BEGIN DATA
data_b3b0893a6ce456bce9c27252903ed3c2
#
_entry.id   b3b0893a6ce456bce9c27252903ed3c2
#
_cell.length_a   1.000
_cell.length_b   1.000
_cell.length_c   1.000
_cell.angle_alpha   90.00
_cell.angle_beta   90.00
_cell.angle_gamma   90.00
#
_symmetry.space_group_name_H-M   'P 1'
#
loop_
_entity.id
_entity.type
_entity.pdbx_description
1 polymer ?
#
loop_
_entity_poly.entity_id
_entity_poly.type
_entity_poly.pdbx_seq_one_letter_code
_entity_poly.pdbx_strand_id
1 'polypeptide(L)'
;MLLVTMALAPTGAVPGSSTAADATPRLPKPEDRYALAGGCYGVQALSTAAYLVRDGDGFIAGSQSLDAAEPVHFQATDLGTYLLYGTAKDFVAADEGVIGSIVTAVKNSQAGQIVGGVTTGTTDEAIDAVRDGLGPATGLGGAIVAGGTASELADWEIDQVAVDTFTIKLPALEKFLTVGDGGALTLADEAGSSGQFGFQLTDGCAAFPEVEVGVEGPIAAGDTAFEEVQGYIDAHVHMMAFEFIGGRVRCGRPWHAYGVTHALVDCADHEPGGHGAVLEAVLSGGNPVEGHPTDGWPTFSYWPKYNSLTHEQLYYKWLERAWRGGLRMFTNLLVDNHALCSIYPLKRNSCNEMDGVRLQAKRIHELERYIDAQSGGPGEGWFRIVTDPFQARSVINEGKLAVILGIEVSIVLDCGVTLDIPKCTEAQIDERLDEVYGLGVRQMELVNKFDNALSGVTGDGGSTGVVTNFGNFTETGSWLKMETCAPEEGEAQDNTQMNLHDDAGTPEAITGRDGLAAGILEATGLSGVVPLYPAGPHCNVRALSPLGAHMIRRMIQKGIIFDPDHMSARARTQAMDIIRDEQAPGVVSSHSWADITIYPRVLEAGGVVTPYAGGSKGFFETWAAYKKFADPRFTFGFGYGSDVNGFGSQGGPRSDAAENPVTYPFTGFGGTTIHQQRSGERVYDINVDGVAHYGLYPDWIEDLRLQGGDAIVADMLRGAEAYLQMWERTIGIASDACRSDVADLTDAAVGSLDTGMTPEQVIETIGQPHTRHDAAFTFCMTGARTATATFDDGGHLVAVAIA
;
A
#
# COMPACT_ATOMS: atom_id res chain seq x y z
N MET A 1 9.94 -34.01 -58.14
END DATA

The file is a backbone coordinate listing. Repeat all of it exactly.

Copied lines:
data_b3b0893a6ce456bce9c27252903ed3c2
#
_entry.id   b3b0893a6ce456bce9c27252903ed3c2
#
_cell.length_a   1.000
_cell.length_b   1.000
_cell.length_c   1.000
_cell.angle_alpha   90.00
_cell.angle_beta   90.00
_cell.angle_gamma   90.00
#
_symmetry.space_group_name_H-M   'P 1'
#
loop_
_entity.id
_entity.type
_entity.pdbx_description
1 polymer ?
#
loop_
_entity_poly.entity_id
_entity_poly.type
_entity_poly.pdbx_seq_one_letter_code
_entity_poly.pdbx_strand_id
1 'polypeptide(L)'
;MLLVTMALAPTGAVPGSSTAADATPRLPKPEDRYALAGGCYGVQALSTAAYLVRDGDGFIAGSQSLDAAEPVHFQATDLGTYLLYGTAKDFVAADEGVIGSIVTAVKNSQAGQIVGGVTTGTTDEAIDAVRDGLGPATGLGGAIVAGGTASELADWEIDQVAVDTFTIKLPALEKFLTVGDGGALTLADEAGSSGQFGFQLTDGCAAFPEVEVGVEGPIAAGDTAFEEVQGYIDAHVHMMAFEFIGGRVRCGRPWHAYGVTHALVDCADHEPGGHGAVLEAVLSGGNPVEGHPTDGWPTFSYWPKYNSLTHEQLYYKWLERAWRGGLRMFTNLLVDNHALCSIYPLKRNSCNEMDGVRLQAKRIHELERYIDAQSGGPGEGWFRIVTDPFQARSVINEGKLAVILGIEVSIVLDCGVTLDIPKCTEAQIDERLDEVYGLGVRQMELVNKFDNALSGVTGDGGSTGVVTNFGNFTETGSWLKMETCAPEEGEAQDNTQMNLHDDAGTPEAITGRDGLAAGILEATGLSGVVPLYPAGPHCNVRALSPLGAHMIRRMIQKGIIFDPDHMSARARTQAMDIIRDEQAPGVVSSHSWADITIYPRVLEAGGVVTPYAGGSKGFFETWAAYKKFADPRFTFGFGYGSDVNGFGSQGGPRSDAAENPVTYPFTGFGGTTIHQQRSGERVYDINVDGVAHYGLYPDWIEDLRLQGGDAIVADMLRGAEAYLQMWERTIGIASDACRSDVADLTDAAVGSLDTGMTPEQVIETIGQPHTRHDAAFTFCMTGARTATATFDDGGHLVAVAIA
;
A
#
# COMPACT_ATOMS: atom_id res chain seq x y z
N MET A 1 9.94 -34.01 -58.14